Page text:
Working Inside a COVID-19 Research Testing Lab: From the Point of View of Sarah Bisesi

While you have probably heard of the conception of the high-capacity COVID-19 research lab built within just 10 days by various PHHP faculty, staff and students, it is likely you have not been able to get a glimpse of what it is like to work in a COVID-19 lab.

In this interview you will hear from Sarah Bisesi, Head Analyst of Eppendorf epMotion at the lab, and Dr. Sabo-Attwood’s lab manager.

Sarah Bisesi working with the Eppendorf epMotion robot in the COVID-19 lab. (Credit: UF Health Communications)

What does working in the lab look like during a global pandemic?

It is a little strange working in the lab while most of the country is trying to work from home.  It is great to feel like you are helping in some way.  This lab couldn’t run with one or two people and we have a lot of great scientists involved.

At what point did you hop on the lab team- before, during, or after its conception?

I knew I would be involved from its conception, though the Lednicky lab was starting slowly before I was hands on in the process.  I began by helping Julia Gibson, Dr. Lednicky’s lab manager, start writing protocols and help unpack supplies.  Then I was here for training on the robot with the Eppendorf tech on March 21st, and helped work out the kinks in the robot run in the days following this training.  This involved many phone calls and text messages with the Eppendorf tech.

What does your job entail as part of the team?

I am the head analyst of the robot (Eppendorf epMotion). We are using it to extract RNA from the samples.  I work at least four shifts a week running the robot.  The robot analysts receive a 96well plate full of inactive samples from one of the lysing analysts.  We set up the robot with the sample plate, reagents and pipet tips, then let the robot do its job.  Each full plate of samples goes through about 720 pipet tips. So throughout the run you have to replace the boxes of pipet tips and empty the bag of used tips.  When the run is complete the result is another 96 well plate full of RNA.  This is passed to the PCR analyst on duty to set up the RT-PCR.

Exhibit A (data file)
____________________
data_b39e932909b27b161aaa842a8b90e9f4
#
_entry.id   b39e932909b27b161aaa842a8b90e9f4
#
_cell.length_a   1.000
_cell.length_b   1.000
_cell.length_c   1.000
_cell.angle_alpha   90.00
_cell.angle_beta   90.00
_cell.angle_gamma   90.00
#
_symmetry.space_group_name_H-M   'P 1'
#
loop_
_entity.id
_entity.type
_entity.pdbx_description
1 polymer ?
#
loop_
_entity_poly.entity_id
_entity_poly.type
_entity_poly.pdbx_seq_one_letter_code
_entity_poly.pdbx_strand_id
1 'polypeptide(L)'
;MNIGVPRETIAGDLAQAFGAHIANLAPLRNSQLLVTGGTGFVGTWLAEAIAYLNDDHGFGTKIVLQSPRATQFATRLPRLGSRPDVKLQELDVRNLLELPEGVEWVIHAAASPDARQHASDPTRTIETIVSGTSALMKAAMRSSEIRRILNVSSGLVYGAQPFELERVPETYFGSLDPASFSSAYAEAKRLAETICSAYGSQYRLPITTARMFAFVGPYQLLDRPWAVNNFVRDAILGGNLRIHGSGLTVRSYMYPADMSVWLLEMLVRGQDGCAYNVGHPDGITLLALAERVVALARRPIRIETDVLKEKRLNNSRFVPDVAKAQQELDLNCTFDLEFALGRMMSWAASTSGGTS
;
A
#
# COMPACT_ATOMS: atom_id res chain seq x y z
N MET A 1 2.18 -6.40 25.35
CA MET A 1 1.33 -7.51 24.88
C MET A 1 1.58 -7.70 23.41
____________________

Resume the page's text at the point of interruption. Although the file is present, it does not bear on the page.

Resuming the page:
Since I am the head robot analyst, I train new robot analysts as needed. I also adjust the protocol if needed and make sure all of the robot analysts knows what is going on.  I know the RT-PCR step as well and am familiar with the PCR machines, so I also end up answering questions from members of the PCR team, especially when they first start.  I am also at the lab outside of my four robot shifts doing any other little things Julia or one of the supervisors, asks me to do.  Whether I am making sure supplies are stocked in the lab, organizing samples in the freezer, or autoclaving the many bags of biohazard waste, it is easy to stay busy in the testing lab.

The Eppendorf epMotion robot (Credit: UF Health Communications).

How many hours do you work a week? Has that changed since Alachua County has begun to hit its “peak?”

I probably work an average of about 30 hours a week.  Each week varies.  It depends on how many samples we get and what time they arrive.  Sometimes certain sample arrival times results in some waiting time between robot runs which results in a longer shift.

How has your previous work at UF and the College of Public Health prepped you for this pandemic?

As a lab manager for the Sabo-Attwood lab, I have experience with RNA extraction and PCR.  My usual position also gives me experience working with others, training students in the lab and managing lab supplies.  I don’t have much experience working with viruses but the good thing is most molecular work is the same. It doesn’t matter if the RNA came from animal tissues or from viruses the processing is the same once the harmful virus is inactivated, and the lysing analysts take care of the inactivation part.

To read more about the COVID-19 lab’s conception, please visit the UF Emerging Pathogen’s article by DeLene Beeland here.

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